The PROV ontology - an update

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The W3C Provenance working group has released a new set of working drafts for the PROV standard. In this post we present a brief overview of the PROV ontology (PROV-O) using an example from the PROV primer. The core classes of PROV include the prov:Entity, prov:Activity and prov:Agent. Using these, one can describe the provenance of a resource in a brief, step-by-step manner. The example below, as explained in the primer, shows how the chart ex:chart1 in a fictional news article about crime figures has been made by ex:Derek, who has also composed data items ex:dataSet1 and ex:regionList. Click the image to see it full-size.

example provenance graph

An entity in PROV is a physical, digital, conceptual, or other kind of thing; real or imaginary. An entity should have some fixed aspects in order to state some provenance information about it. An activity is something that actually occurred over a period of time, and an agent is something or someone which was responsible for or otherwise associated with what happened in an activity. Entities can be attributed to agents who were responsible for their generation. For the chart ex:chart1 we can start by stating who created the chart (prov:wasAttributedTo) and how it was created (prov:wasGeneratedBy). We can then say more by pointing out which data sources were used to create the chart, and then provide details about the provenance of these data sources, just like what we did for the chart.


@prefix prov: <> .
@prefix foaf: <> .
@prefix ex: <> .
@prefix rdfs: <> .

ex:chart1      a                      prov:Entity ;
               prov:wasGeneratedBy    ex:illustrate ;
               prov:wasAttributedTo   ex:derek .

ex:derek       a                      prov:Person, prov:Agent ;
               foaf:givenName         "Derek" ;
               foaf:mbox              <> ;
               prov:actedOnBehalfOf   ex:chartgen .

ex:chartgen    a                      prov:Organization, prov:Agent ;
               foaf:name              "Chart Generators Inc" .

ex:illustrate  a                      prov:Activity ;
               prov:used              ex:composition ;
               prov:wasAssociatedWith ex:derek .

ex:composition a                      prov:Entity ;
               prov:wasGeneratedBy    ex:compose .

ex:compose     a                      prov:Activity ;
               prov:used              ex:dataSet1, ex:regionList ;
               prov:wasAssociatedWith ex:derek .

ex:dataSet1    a                      prov:Entity .
ex:regionList  a                      prov:Entity .


PROV-O is based on an activity-driven model. It is generic and can describe any provenance where the individual steps and agents are known. If more specifics are needed, PROV-O can be used as an extension or bridging point for defining or aligning domain specific subclasses:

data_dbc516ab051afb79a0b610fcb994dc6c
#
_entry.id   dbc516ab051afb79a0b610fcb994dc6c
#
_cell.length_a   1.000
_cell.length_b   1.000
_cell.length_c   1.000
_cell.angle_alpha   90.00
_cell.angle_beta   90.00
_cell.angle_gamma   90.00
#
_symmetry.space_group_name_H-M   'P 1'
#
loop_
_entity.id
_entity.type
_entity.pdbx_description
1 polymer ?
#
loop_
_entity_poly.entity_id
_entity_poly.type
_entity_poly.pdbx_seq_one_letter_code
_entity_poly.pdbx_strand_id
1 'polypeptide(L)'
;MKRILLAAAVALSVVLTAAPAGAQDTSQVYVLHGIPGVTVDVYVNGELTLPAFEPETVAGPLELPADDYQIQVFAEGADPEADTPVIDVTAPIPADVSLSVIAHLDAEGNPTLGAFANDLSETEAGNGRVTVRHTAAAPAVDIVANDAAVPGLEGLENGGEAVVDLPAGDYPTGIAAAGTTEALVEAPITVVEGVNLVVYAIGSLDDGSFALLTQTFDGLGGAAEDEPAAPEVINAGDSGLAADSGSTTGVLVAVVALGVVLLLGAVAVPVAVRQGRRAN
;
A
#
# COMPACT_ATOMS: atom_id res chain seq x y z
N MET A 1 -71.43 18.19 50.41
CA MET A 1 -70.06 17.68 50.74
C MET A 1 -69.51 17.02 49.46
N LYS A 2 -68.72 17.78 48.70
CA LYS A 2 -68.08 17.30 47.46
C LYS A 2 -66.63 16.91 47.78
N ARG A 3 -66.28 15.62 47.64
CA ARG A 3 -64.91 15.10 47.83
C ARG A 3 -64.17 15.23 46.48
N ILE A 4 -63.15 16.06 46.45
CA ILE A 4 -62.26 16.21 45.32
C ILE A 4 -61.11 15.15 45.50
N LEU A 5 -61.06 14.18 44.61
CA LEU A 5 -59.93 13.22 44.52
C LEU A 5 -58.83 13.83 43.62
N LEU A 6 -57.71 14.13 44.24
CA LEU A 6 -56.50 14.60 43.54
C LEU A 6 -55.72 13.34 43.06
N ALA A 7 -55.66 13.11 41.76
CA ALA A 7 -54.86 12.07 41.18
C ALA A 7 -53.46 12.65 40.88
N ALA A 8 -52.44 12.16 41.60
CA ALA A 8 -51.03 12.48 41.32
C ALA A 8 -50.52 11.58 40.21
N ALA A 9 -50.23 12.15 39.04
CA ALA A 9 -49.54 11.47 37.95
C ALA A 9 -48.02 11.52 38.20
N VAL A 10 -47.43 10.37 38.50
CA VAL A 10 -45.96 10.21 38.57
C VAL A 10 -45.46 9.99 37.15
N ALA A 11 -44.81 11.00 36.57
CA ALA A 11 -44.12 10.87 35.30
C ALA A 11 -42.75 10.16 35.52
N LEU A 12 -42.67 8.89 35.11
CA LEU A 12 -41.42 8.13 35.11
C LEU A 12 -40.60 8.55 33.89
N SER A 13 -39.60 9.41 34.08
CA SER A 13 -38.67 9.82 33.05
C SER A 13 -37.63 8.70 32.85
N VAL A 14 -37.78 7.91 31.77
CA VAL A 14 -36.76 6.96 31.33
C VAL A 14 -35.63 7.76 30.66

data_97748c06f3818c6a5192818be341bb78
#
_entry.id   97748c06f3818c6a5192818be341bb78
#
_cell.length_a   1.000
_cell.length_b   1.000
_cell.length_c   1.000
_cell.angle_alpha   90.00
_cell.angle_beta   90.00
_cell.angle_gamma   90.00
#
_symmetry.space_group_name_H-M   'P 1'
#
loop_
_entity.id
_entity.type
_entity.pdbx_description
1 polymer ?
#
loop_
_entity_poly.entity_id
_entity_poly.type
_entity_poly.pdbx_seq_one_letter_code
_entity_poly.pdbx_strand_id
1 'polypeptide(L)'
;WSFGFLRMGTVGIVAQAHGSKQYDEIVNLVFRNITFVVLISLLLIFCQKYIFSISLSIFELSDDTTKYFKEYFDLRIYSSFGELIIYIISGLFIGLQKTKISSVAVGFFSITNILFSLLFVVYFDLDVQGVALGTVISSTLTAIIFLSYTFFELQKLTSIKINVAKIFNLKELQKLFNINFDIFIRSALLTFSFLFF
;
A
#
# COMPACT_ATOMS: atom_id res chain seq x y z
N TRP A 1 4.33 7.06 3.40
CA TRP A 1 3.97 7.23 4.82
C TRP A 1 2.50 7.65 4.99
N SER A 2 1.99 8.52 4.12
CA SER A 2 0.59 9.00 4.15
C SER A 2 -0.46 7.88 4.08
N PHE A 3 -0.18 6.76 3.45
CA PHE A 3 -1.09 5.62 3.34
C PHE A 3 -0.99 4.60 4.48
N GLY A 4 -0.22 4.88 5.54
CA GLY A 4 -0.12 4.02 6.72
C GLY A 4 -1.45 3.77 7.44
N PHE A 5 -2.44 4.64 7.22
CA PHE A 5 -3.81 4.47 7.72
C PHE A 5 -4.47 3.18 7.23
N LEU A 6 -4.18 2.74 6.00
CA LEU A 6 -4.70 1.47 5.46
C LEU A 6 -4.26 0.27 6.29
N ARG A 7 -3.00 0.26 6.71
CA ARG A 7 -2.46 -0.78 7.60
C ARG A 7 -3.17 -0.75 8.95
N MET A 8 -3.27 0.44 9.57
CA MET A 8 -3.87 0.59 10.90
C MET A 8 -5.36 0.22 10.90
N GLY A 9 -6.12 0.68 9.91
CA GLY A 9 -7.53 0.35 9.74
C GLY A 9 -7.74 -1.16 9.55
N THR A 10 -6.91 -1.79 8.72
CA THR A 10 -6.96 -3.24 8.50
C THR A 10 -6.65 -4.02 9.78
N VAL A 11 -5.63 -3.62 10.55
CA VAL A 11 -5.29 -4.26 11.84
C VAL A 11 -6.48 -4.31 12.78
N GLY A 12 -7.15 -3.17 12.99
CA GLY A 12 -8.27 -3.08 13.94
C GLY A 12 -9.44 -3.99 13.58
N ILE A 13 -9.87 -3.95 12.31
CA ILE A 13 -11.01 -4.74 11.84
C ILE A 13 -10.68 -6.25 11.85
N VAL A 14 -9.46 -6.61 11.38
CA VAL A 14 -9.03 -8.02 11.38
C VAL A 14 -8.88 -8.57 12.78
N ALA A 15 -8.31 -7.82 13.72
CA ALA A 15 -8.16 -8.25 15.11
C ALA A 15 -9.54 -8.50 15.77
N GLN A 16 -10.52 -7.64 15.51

@prefix ext:   <>.
ext:DataSet    rdfs:subClassOf prov:Entity .
ext:Illustrate rdfs:subClassOf prov:Activity .


PROV-O allows binary relations like prov:used and prov:wasAssociatedWith to be qualified using their corresponding involvement classes, such as prov:Use and prov:Association, in order to specify additional attributes about these relations, like role, time, location or other domain-specific attributes:


ex:chart1 prov:wasGeneratedBy ex:illustrate ;
    prov:qualifiedGeneration [
       a prov:Generation ;
       prov:activity ex:illustrate ; # object of qualified wasGeneratedBy
       prov:atTime "2011-07-16T01:52:02Z"^^xsd:dateTime ;
       prov:atLocation <> ;
       ext:colours ext:red, ext:blue ;
       ext:tool <>
] .


Sometimes not enough details are known to describe complete activity-agent-entity interactions or doing so becomes too verbose. PROV-O provides options to describe some indirect entity-entity and agent-agent relations, which are also important for understanding the history of the resources or regarded as shortcuts to the above activity-driven statements. PROV includes a predefined set of such relations for common use cases, such as derivation, attribution, quotation, responsibility, specialization and dictionaries. The example below captures the core information from our earlier example, but does not show details such as how the region list was combined with the dataset. ex:chart1 prov:wasDerivedFrom ex:dataSet1 ; prov:tracedTo ex:regionList ; prov:wasAttributedTo ex:derek . For the purpose of tracking provenance, an entity in PROV has some fixed aspects as well as some changeable aspects. For instance a new crime chart created by using  an updated data set could be regarded as a new entity, ex:chart2, and have the following provenance information:


ex:chart2   prov:wasDerivedFrom ex:dataSet2 ;
            prov:wasRevisionOf  ex:chart1 .
ex:dataSet2 prov:wasRevisionOf  ex:dataSet1 .


These kind of structures in PROV allow asserters to transition from a high-level overview of an entity’s history to a granular provenance trace. We hope that you will explore the PROV models and consider adapting the future standards in your products. For an in-depth introduction to PROV, see the PROV primer, for ontology details and the OWL file, see PROV-O, and for the underlying data model, see the PROV Data Model. The W3C Provenance working group is seeking feedback from the wider community on the PROV working drafts. Please send any comments to (subscribe, archives) or use the Twitter hashtag #provwg.

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